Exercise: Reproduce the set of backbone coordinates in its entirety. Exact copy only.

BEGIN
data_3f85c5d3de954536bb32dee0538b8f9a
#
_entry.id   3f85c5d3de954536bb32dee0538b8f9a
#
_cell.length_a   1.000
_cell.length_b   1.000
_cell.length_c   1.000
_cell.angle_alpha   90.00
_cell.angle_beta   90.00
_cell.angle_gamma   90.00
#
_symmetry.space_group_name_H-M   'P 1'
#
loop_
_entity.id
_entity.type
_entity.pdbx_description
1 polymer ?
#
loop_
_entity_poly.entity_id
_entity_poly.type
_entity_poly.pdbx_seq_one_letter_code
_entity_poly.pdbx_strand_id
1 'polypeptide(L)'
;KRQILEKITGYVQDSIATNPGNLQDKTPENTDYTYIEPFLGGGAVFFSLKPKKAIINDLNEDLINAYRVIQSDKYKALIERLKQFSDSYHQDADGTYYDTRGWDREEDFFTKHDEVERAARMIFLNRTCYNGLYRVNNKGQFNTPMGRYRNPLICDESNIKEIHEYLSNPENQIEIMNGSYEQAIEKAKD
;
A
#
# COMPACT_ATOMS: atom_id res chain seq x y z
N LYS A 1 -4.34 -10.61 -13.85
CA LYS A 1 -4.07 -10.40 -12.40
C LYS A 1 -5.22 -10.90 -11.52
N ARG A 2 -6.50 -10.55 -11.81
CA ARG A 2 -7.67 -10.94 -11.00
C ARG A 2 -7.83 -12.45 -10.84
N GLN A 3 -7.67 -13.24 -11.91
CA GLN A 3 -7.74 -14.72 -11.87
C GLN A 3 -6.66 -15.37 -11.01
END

data_3f85c5d3de954536bb32dee0538b8f9a
#
_entry.id   3f85c5d3de954536bb32dee0538b8f9a
#
_cell.length_a   1.000
_cell.length_b   1.000
_cell.length_c   1.000
_cell.angle_alpha   90.00
_cell.angle_beta   90.00
_cell.angle_gamma   90.00
#
_symmetry.space_group_name_H-M   'P 1'
#
loop_
_entity.id
_entity.type
_entity.pdbx_description
1 polymer ?
#
loop_
_entity_poly.entity_id
_entity_poly.type
_entity_poly.pdbx_seq_one_letter_code
_entity_poly.pdbx_strand_id
1 'polypeptide(L)'
;KRQILEKITGYVQDSIATNPGNLQDKTPENTDYTYIEPFLGGGAVFFSLKPKKAIINDLNEDLINAYRVIQSDKYKALIERLKQFSDSYHQDADGTYYDTRGWDREEDFFTKHDEVERAARMIFLNRTCYNGLYRVNNKGQFNTPMGRYRNPLICDESNIKEIHEYLSNPENQIEIMNGSYEQAIEKAKD
;
A
#
# COMPACT_ATOMS: atom_id res chain seq x y z
N LYS A 1 -4.34 -10.61 -13.85
CA LYS A 1 -4.07 -10.40 -12.40
C LYS A 1 -5.22 -10.90 -11.52
N ARG A 2 -6.50 -10.55 -11.81
CA ARG A 2 -7.67 -10.94 -11.00
C ARG A 2 -7.83 -12.45 -10.84
N GLN A 3 -7.67 -13.24 -11.91
CA GLN A 3 -7.74 -14.72 -11.87
C GLN A 3 -6.66 -15.37 -11.01